|Publication number||US6462685 B1|
|Application number||US 09/826,980|
|Publication date||Oct 8, 2002|
|Filing date||Apr 5, 2001|
|Priority date||Apr 5, 2001|
|Also published as||EP1248376A2, EP1248376A3, US20020145550|
|Publication number||09826980, 826980, US 6462685 B1, US 6462685B1, US-B1-6462685, US6462685 B1, US6462685B1|
|Original Assignee||Nokia Corporation|
|Export Citation||BiBTeX, EndNote, RefMan|
|Patent Citations (13), Non-Patent Citations (5), Referenced by (69), Classifications (8), Legal Events (5)|
|External Links: USPTO, USPTO Assignment, Espacenet|
This invention relates generally to sigma-delta (SD) modulators and, more specifically, to SD modulators used in analog-to-digital converter circuitry and that employ a dither signal to improve their performance.
SD modulators used in analog-to-digital converters (ADCs) are well known in the art. Reference may be had, by example, to S. R. Norsworthy et al., “Delta-Sigma Data Converters”, IEEE Press, NY, 1997, and to J. G. Proakis et al., Digital Signal Processing” Third Edition, Prentice-Hall, 1996.
Conventional SD modulators are known to suffer from the generation of tones, i.e., undesirable signals that manifest themselves as periodic fluctuations, the amplitude and frequency of which are a function of the amplitude and frequency of the input signal. The tones are generated mainly because the quantization noise is not always random, especially when the input signal amplitude and frequency are low. A conventional technique to overcome this problem is to use a dither signal that is added to the input signal. Reference in this regard can be had to U.S. Pat. No. 5,889,482, “Analog-to-Digital Converter Using Dither and Method for Converting Analog Signals to Digital Signals”, by M. Zarubinsky et al. The approach of Zarubinsky et al. is to add in the dither signal in the SD modulator, and to then cancel or suppress the dither signal before it reaches the output terminal of the ADC. This technique is said to preserve a high signal-to-noise ratio (SNR) and to provide low spectral tones in the output signal. If the input signal to the converter has a small amplitude, then the signal at the output of sigma-delta modulator is highly correlated with the dither signal D. If the input signal is close to the maximum admissible amplitude, the modulator partially suppresses the dither signal, and the output signal remains substantially without non-linear distortions.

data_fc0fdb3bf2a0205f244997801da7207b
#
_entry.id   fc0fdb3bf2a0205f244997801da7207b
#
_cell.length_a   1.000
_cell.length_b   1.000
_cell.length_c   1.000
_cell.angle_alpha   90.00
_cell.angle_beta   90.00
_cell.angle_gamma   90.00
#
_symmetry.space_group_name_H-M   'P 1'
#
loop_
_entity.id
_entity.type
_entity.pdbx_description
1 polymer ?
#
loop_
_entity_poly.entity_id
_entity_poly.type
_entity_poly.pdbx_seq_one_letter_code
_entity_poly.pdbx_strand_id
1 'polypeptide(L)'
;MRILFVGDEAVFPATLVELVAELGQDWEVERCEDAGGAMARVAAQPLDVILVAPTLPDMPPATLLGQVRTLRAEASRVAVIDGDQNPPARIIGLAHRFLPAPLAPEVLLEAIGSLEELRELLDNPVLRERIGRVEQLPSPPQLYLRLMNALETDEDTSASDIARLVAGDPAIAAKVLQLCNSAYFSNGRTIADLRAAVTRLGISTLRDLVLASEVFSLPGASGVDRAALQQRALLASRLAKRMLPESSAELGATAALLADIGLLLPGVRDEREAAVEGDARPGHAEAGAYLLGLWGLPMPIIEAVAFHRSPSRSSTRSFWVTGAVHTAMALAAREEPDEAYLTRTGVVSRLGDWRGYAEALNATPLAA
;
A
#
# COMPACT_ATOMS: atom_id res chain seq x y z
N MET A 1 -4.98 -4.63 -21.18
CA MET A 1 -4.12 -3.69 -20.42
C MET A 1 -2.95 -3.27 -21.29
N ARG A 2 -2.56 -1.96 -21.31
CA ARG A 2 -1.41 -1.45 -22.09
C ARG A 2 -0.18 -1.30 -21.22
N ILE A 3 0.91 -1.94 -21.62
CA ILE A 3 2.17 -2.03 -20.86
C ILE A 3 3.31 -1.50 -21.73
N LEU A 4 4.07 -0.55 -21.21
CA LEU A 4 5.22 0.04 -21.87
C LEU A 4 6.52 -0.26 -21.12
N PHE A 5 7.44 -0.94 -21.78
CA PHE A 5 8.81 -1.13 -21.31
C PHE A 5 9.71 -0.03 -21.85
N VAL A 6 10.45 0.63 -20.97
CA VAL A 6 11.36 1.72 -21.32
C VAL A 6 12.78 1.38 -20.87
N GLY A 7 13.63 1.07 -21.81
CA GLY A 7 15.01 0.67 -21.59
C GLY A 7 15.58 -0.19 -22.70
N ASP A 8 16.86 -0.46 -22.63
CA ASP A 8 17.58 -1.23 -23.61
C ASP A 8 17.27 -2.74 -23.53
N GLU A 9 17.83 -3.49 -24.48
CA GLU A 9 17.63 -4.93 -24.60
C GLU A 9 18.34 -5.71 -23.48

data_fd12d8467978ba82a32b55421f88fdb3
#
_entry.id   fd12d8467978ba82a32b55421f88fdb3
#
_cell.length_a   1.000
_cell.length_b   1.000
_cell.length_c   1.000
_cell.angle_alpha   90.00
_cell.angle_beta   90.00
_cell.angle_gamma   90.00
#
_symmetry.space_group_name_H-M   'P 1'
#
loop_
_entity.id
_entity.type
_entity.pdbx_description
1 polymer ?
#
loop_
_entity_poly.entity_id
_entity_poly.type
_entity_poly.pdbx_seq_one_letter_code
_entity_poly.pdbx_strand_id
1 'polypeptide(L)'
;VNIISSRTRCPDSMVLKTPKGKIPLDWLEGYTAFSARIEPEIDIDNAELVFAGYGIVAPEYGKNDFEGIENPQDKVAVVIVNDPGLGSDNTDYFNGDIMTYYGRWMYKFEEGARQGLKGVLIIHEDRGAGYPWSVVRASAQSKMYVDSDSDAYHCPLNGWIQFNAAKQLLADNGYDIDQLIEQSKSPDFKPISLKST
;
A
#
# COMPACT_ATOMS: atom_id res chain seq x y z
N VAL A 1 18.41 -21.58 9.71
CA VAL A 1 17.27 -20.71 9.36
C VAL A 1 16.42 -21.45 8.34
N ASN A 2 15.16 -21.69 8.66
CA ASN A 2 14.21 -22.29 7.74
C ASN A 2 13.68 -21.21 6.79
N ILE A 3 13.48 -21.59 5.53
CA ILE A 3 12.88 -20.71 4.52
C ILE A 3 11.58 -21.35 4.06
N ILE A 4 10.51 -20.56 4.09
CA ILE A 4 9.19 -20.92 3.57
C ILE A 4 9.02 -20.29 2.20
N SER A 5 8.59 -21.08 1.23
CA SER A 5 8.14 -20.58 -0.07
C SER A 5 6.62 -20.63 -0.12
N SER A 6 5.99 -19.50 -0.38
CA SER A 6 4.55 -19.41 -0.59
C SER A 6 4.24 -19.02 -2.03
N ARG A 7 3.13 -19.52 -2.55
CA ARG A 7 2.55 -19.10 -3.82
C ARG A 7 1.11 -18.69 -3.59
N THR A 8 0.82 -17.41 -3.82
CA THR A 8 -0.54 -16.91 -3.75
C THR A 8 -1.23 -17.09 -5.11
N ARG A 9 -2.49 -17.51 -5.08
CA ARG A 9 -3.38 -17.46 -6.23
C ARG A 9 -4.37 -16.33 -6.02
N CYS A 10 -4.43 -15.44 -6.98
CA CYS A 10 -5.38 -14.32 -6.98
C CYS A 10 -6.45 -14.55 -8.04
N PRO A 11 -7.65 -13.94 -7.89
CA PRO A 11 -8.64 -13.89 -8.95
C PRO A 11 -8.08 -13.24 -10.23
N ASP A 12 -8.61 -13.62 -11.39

FIG. 4B of Zarubinsky et al. shows the dither signal D, which can be a multilevel signal with different magnitudes between maximum and minimum values. The magnitude of the dither signal is expressed as BD, which remains constant over one time interval, and where a step index n various randomly.
A disadvantage of the use of the dither signal, in particular one with a constant amplitude, is that the maximum allowable input signal at the input to the SD modulator is reduced as the probability is increased of overloading the quantizer. The end result is a reduction in the dynamic range of the ADC.
A need exists to provide an improved sigma-delta modulator and a dither signal, in particular a switched capacitor (SC) SD modulator, as well as a continuous time SD modulator, where the use of the dither signal does not have an adverse effect on the dynamic range of the ADC, and where the dither signal is generated in a simple manner that makes efficient use of integrated circuit area and that operates with a small power consumption.
It is a first object and advantage of this invention to provide an improved sigma-delta modulator.
It is a further object and advantage of this invention to provide an improved sigma-delta modulator that does not suffer from a significant reduction in dynamic range due to the use of a dither signal.
The foregoing and other problems are overcome and the foregoing objects and advantages are realized by methods and apparatus in accordance with embodiments of this invention.
The teachings of this invention provide embodiments of low complexity, single-bit SD modulators that employ a dither signal having an amplitude that is a function of the amplitude of the input signal to the SD modulator. The teachings of this invention apply as well to multi-bit SD modulators. In these embodiments pseudorandom noise is added to an input of a SD modulator quantizer as a dither signal, and the amplitude of the pseudorandom noise is controlled in such a manner as to be inversely proportional to the amplitude of the input signal, i.e., the amplitude of the dither signal is smallest when the amplitude of the input signal is largest and vice versa.